How Should A Sprint Plan Be Made?
Sprint planning is a set of activities enabling product requirements submitted by a Product Owner to be met within 2-3 weeks periods. During planning process Product Owner, Scrum Master and Scrum Team attends to Sprint Planning Meeting. In general, these meetings are hold in two sessions, one of which is a kick-off meeting, Product Owner’s explaining the requirements to team, and the other is team breaking out and estimating tasks.
Product Owner should attend to the first meeting by gathering user stories, requirements and organizing them as a product backlog. In the meeting, Product Owner outlines goals clearly for the sprint and explains his expectations. It is significant that Product Owner should review the product backlog with the team and get approval for their understanding the scope. On the other hand, the team also should ask detailed questions about the scope of each story in order that they can break user stories into tasks later on easily. Other significant point is defining acceptance criteria during the meeting.
In the second session of the Sprint Planning Meeting, team discusses on information submitted by Product Owner in the first meeting. Team members work together to break user stories into tasks and estimate durations of each task. In order to facilitate estimating team can use a game called “Planning Poker” in which a number is associated with each task to indicate how big or small it is. Usually the team determines tasks and at the end of the Sprint Planning Meeting they develop the Sprint Backlog by considering priority and capacity. Since determined tasks are accepted as a commitment, the important point is deciding how small a task can be broken down and how consistent these tasks with the sprint score goal. As an illustration, a team is given a goal to complete 10 tasks in a 2 week sprint and team members break user stories into very small tasks / subtasks, it can show the success of the team higher at first, but it is not appropriate to measure the velocity and giving forecasting information for the following sprints. Breaking down into and defining tasks correctly are resulted from understanding user stories well and forecasting team velocity by using previous data.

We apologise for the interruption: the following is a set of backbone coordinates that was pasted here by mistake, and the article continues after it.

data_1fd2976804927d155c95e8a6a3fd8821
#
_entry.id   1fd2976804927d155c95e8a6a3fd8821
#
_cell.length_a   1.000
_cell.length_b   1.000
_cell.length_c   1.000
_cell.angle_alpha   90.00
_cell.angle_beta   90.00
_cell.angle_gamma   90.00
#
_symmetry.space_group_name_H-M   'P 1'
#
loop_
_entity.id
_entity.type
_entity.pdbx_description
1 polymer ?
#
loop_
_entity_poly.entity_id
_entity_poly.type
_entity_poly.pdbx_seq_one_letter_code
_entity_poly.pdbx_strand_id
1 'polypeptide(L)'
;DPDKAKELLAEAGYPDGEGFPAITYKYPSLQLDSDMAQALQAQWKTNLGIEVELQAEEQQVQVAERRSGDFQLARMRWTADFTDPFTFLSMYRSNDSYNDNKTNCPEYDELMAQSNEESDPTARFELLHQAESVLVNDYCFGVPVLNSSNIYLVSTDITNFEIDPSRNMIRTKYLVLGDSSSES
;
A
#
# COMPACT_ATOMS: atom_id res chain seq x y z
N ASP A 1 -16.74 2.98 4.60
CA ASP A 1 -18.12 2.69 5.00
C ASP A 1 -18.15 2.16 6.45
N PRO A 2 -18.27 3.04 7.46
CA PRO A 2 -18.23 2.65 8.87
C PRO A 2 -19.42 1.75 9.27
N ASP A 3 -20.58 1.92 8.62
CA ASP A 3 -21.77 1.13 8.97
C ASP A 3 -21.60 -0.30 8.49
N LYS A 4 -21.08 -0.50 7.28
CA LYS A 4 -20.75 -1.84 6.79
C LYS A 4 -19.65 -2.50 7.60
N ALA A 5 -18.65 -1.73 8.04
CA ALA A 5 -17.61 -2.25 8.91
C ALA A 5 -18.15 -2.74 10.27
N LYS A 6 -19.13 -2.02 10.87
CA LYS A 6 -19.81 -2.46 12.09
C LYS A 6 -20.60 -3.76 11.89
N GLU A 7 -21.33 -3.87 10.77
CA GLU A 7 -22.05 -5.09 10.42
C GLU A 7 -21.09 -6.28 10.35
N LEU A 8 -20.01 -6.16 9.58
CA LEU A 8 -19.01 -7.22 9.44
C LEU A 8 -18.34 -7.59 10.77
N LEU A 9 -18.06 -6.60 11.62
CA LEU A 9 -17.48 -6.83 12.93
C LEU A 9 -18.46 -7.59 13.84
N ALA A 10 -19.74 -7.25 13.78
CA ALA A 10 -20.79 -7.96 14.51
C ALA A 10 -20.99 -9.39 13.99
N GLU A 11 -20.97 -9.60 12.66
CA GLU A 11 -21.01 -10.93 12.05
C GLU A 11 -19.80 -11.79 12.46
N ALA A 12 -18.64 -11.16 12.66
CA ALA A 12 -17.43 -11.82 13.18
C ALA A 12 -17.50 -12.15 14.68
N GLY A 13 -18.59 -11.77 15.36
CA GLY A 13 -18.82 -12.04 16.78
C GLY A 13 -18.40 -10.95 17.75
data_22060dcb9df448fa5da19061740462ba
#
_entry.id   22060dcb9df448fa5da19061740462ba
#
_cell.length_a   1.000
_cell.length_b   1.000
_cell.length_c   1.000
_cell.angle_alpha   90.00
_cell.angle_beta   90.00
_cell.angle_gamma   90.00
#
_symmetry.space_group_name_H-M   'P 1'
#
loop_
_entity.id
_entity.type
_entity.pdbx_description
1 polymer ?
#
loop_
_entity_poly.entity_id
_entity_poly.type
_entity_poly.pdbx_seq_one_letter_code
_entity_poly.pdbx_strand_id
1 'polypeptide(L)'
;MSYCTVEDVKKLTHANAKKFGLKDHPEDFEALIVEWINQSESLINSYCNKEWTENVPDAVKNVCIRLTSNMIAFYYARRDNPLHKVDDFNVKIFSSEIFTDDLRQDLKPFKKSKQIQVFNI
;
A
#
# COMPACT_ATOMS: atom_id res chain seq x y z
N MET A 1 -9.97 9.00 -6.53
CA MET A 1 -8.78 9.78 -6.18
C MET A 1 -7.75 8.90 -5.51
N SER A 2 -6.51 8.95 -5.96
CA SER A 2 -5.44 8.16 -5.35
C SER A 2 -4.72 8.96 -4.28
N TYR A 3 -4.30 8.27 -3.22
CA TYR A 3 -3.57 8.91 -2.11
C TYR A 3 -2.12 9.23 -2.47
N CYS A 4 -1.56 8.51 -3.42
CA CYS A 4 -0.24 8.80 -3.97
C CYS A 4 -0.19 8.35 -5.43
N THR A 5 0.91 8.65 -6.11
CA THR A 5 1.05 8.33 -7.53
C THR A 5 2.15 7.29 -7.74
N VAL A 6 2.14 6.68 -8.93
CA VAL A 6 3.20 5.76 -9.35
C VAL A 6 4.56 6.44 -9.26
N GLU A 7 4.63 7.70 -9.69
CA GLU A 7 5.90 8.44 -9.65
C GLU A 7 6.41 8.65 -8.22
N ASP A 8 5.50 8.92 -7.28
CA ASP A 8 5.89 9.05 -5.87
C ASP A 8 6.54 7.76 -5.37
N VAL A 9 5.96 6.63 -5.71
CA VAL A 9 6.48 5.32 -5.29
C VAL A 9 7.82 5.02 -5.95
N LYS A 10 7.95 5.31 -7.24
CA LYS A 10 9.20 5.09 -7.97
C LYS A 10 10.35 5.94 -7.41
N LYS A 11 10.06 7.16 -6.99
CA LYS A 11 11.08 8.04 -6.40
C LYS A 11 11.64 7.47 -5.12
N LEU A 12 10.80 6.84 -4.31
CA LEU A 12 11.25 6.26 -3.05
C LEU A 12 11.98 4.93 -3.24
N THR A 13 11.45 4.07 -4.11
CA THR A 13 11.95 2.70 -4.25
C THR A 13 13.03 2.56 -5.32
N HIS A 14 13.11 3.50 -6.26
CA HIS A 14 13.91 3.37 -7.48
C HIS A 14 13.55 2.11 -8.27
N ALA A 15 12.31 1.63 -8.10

The success of sprint planning depends not only applying required steps in meetings, but also solving encountered problems such as Product Owner’s not preparing for the meeting or submitting his requests only via written communication means, not defining acceptance criteria well, Product Owner’s attempting to change duration estimations. Scrum Master ought to interfere such issues and give information about Scrum techniques to Product Owner if necessary. Particularly, organization which newly adopting Scrum techniques need Scrum Master’s support to both Product Owner and team members until everyone interiorizes these new methods.